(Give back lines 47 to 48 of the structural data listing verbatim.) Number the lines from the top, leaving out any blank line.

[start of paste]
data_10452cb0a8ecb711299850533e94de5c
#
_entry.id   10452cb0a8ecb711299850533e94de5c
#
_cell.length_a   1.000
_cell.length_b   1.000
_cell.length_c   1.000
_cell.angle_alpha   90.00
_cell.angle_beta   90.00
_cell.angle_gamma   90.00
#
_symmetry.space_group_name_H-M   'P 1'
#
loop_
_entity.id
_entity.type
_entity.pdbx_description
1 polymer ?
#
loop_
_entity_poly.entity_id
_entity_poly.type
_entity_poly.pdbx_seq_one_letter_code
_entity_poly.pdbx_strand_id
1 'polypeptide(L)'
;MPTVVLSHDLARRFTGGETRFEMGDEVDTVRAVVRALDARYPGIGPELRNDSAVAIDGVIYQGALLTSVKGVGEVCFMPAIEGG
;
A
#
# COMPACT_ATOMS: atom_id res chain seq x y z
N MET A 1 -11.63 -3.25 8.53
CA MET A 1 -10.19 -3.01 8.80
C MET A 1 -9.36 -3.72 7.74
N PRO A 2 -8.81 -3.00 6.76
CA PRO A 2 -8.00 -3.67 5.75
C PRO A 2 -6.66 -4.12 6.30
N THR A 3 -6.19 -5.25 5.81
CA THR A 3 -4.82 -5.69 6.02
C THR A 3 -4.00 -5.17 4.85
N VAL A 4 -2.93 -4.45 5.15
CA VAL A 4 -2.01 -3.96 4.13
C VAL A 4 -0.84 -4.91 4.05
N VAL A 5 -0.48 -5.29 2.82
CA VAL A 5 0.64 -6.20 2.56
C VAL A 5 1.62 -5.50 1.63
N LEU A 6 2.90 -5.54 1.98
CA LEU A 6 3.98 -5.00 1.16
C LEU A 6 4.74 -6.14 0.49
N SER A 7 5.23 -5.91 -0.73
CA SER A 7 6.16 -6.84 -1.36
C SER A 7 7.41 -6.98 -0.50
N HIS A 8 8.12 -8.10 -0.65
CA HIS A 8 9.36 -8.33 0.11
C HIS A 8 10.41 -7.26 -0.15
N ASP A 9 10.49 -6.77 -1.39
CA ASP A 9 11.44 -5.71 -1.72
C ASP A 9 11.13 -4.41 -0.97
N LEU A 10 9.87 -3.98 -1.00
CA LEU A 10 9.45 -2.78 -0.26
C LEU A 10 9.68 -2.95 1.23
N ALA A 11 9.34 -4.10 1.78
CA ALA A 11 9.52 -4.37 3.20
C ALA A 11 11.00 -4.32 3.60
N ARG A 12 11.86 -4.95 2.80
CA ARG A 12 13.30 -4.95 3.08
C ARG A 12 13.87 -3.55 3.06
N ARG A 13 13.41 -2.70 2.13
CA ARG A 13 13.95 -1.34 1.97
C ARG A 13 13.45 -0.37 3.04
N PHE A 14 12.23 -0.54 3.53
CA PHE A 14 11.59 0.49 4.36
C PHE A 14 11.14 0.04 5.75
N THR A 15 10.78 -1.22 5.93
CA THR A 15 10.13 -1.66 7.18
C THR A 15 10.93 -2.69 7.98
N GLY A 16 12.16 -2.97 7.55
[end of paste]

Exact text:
CA LEU A 6 3.98 -5.00 1.16
C LEU A 6 4.74 -6.14 0.49